News > Holy Land Armenians > Jerusalem authorities scrap plans to build hotel near Armenian church
By Siranuysh Gevorgyan
The situation around an Armenian church in Jerusalem and plans to build a hotel complex in its immediate neighborhood has been resolved in favor of the Armenian viewpoint.
Representatives of the Armenian Patriarchy in Jerusalem, however, fear private developers will not give up their efforts of having another similar project approved by city authorities.
Earlier this month, the municipality of Jerusalem decided not to approve an agreed construction project by which a high-rise hotel complex was to be built next to the Armenian St. Grigor Lusavorich (Saint Gregory the Illuminator) Church, situated in the city’s German quarter.
Had the plan been achieved, the church would have been converted into a Jewish community center.
The idea was not acceptable to either the Armenian Patriarchy, or the Jewish residents of the quarter. A majority of the local residents have opposed the plans as they do not want a hotel that could disturb life in their area.
Armenian Patriarchy representative Deacon Artak Hakobyan told ArmeniaNow that although the municipality of Jerusalem has rejected the construction project, the Patriarchy fears that the same company will come up with a new proposal.
“It is already seven years that they have struggled for this project and they are unlikely to retreat so easily,” says Hakobyan.
The St. Grigor Lusavorich Church in Jerusalem, which has belonged to the local Armenian Patriarchy for 60 years, was built by Germans, in 1887. Later, only after the exile of Templars (members of the Catholic Spiritual Knights Order, founded in the 12th century in Jerusalem), the church was donated to the Armenian Patriarchy so as to prevent its handover to adherents of other faiths. One Armenian family now lives in the territory of the church and is its caretaker. The estimated number of Jerusalem’s Armenian population is 11,000.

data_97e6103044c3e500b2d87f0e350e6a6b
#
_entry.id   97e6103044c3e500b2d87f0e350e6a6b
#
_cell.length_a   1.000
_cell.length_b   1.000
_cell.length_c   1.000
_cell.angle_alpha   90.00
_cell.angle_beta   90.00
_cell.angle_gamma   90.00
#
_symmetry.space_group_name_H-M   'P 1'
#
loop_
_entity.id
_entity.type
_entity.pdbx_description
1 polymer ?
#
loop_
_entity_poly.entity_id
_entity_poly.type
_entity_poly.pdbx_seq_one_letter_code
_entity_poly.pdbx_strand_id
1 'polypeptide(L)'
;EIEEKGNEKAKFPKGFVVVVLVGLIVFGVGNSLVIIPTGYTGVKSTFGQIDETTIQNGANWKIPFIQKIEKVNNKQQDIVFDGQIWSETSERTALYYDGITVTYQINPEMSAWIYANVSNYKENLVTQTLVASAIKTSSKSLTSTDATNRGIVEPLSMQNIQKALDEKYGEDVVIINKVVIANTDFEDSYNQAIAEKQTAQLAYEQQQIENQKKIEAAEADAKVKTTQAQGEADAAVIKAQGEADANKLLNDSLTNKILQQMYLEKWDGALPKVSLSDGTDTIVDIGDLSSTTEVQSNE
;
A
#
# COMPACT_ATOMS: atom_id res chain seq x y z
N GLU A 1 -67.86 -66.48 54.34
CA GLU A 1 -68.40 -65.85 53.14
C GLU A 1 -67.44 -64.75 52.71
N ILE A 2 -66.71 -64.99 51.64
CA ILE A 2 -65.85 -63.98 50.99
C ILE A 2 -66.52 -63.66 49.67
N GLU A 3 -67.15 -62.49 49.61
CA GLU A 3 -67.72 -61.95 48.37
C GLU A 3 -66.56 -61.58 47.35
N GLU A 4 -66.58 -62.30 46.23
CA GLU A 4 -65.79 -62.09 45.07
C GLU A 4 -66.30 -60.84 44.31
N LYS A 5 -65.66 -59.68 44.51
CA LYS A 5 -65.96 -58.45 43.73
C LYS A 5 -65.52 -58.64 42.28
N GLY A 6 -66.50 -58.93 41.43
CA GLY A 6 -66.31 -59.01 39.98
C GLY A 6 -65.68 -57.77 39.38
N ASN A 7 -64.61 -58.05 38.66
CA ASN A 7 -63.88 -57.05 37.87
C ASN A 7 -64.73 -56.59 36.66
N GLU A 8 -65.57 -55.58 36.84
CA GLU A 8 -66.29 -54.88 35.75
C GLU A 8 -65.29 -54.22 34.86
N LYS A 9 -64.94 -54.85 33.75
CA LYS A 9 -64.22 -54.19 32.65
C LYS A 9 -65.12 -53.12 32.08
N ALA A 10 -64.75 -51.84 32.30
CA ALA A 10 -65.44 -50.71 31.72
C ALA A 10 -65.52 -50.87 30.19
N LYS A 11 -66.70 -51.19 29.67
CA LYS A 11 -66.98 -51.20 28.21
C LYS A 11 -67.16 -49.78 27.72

Earlier, on September 5, some Jewish residents of the neighborhood, along with representatives of the Armenian Patriarchy, staged a protest opposing the construction and launched a collection of signatures against the project. On September 16, Patriarchy representatives also staged a small protest in front of the city’s municipality.
In Hakobyan’s opinion, not only the protest of representatives of the Armenian Church, but also the dissatisfaction of the neighborhood’s influential Jewish residents over the construction project influenced the decision of the city authorities.
Archimandrite Koryun Baghdasaryan told ArmeniaNow that the construction of the hotel complex met the interests of the Jerusalem mayor, who in his pre-election campaign had promised to raise the number of tourists annually visiting Jerusalem from two to ten million.
Baghdasaryan also said that there are several reasons why other residents (non-Armenians) of the district are against building a hotel complex.
“Intellectuals live in the German district: they are for having representatives of different nations and religions in their community. Besides, the district is of historical value, and they want to preserve it for that reason,” he said.
Source: ArmeniaNow, 29 September 2010